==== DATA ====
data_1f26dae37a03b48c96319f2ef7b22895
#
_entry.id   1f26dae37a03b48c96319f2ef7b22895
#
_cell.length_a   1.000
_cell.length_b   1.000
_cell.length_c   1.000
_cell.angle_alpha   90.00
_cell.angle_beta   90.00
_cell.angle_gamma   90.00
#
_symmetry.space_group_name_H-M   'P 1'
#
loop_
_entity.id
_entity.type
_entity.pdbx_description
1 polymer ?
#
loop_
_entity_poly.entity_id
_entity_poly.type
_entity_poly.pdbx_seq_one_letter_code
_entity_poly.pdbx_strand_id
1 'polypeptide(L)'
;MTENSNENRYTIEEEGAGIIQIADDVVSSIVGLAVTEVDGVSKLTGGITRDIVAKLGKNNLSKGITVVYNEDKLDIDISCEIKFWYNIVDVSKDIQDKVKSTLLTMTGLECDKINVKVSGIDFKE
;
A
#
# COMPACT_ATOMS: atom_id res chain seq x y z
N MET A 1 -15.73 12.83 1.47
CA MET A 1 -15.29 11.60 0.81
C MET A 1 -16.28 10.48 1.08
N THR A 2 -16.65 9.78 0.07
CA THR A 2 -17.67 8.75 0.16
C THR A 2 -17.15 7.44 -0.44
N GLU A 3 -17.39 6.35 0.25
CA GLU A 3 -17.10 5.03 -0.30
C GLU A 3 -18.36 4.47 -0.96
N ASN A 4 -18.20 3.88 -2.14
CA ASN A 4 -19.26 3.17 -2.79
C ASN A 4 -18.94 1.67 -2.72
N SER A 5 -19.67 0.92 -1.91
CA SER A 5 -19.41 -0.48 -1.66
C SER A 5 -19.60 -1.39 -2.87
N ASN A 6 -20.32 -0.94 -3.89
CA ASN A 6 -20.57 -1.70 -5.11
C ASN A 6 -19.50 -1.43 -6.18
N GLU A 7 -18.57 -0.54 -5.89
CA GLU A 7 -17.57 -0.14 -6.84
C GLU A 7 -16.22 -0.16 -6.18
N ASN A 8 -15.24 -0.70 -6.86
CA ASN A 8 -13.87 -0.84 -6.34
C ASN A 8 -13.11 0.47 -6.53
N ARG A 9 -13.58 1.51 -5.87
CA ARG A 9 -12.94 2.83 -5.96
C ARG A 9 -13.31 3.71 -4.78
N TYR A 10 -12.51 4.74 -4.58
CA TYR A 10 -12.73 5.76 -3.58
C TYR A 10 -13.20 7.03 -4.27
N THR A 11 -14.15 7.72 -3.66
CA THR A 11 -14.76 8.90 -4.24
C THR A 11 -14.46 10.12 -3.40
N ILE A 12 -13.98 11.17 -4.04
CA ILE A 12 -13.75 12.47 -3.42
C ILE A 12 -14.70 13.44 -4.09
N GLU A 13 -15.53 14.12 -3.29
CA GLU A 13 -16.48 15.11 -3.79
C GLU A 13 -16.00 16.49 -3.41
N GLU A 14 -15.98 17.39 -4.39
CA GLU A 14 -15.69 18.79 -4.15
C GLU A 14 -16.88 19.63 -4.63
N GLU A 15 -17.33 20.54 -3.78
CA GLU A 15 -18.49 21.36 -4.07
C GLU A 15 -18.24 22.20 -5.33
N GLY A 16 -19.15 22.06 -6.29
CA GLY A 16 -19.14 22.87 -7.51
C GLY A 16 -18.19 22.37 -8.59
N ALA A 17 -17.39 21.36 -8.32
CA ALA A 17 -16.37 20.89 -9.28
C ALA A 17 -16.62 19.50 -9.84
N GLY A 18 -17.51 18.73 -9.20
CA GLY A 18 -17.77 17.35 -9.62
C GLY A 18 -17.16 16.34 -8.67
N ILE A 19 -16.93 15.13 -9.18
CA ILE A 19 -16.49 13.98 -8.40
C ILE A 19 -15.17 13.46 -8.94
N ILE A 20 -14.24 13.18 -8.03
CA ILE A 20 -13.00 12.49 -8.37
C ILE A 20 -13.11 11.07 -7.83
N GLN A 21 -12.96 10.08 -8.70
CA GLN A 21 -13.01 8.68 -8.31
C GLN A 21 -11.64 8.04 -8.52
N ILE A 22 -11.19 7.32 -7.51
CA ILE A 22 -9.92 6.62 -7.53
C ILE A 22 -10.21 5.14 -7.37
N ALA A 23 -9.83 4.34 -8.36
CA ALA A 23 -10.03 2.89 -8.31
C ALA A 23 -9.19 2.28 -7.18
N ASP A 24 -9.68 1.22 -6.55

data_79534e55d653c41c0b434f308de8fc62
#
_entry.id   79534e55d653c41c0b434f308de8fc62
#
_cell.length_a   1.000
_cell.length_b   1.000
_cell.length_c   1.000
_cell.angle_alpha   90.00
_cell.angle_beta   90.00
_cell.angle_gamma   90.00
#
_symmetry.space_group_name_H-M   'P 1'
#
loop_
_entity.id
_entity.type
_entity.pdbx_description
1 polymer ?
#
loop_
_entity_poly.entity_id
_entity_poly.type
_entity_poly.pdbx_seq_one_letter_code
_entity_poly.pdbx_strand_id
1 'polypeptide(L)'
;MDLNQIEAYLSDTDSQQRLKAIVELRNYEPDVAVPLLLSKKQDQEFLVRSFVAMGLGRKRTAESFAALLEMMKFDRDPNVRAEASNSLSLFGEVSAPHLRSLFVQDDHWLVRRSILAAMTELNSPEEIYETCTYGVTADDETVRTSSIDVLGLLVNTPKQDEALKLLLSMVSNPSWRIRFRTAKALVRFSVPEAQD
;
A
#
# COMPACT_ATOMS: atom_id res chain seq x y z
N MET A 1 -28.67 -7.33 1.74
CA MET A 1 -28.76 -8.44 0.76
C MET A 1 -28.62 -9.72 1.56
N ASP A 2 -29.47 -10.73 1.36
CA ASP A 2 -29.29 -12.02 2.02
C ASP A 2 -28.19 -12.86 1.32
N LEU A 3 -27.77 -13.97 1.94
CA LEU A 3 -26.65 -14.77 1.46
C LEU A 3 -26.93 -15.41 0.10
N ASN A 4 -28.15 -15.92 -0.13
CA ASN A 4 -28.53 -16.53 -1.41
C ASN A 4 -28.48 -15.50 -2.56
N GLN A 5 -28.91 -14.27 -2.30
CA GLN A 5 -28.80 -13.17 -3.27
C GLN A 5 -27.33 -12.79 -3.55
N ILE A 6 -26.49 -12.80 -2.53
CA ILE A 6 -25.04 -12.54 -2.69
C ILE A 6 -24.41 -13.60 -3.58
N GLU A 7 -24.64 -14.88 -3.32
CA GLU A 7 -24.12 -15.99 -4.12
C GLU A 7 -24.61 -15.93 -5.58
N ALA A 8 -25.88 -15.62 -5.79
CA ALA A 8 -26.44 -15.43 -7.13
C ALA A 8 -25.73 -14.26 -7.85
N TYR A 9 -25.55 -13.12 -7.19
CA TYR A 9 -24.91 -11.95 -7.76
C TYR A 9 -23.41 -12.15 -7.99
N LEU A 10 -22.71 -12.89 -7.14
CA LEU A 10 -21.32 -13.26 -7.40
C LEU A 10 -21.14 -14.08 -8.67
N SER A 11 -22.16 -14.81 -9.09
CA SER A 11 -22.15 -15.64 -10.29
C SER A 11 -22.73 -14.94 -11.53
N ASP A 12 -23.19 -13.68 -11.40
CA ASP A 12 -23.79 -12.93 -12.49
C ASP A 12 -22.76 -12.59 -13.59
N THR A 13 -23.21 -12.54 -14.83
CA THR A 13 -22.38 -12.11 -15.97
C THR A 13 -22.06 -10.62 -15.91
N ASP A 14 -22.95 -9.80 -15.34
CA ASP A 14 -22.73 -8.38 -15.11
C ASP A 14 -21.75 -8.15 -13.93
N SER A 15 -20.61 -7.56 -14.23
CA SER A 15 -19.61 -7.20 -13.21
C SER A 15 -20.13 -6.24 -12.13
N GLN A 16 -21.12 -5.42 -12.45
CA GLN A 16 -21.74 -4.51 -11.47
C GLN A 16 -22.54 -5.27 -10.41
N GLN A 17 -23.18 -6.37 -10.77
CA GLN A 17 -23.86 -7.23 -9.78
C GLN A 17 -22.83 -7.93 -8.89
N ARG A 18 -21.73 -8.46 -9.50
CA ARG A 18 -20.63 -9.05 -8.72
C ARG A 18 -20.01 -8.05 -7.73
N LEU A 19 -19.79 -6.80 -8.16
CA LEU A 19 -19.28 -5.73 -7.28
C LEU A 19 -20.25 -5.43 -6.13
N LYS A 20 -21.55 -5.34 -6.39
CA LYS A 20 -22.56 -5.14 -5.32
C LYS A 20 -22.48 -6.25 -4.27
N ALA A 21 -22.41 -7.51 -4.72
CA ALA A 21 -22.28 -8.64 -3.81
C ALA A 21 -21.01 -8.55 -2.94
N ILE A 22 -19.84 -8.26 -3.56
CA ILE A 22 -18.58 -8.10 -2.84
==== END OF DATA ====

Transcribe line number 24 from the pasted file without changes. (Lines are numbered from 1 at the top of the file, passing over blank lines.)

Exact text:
_entity_poly.pdbx_strand_id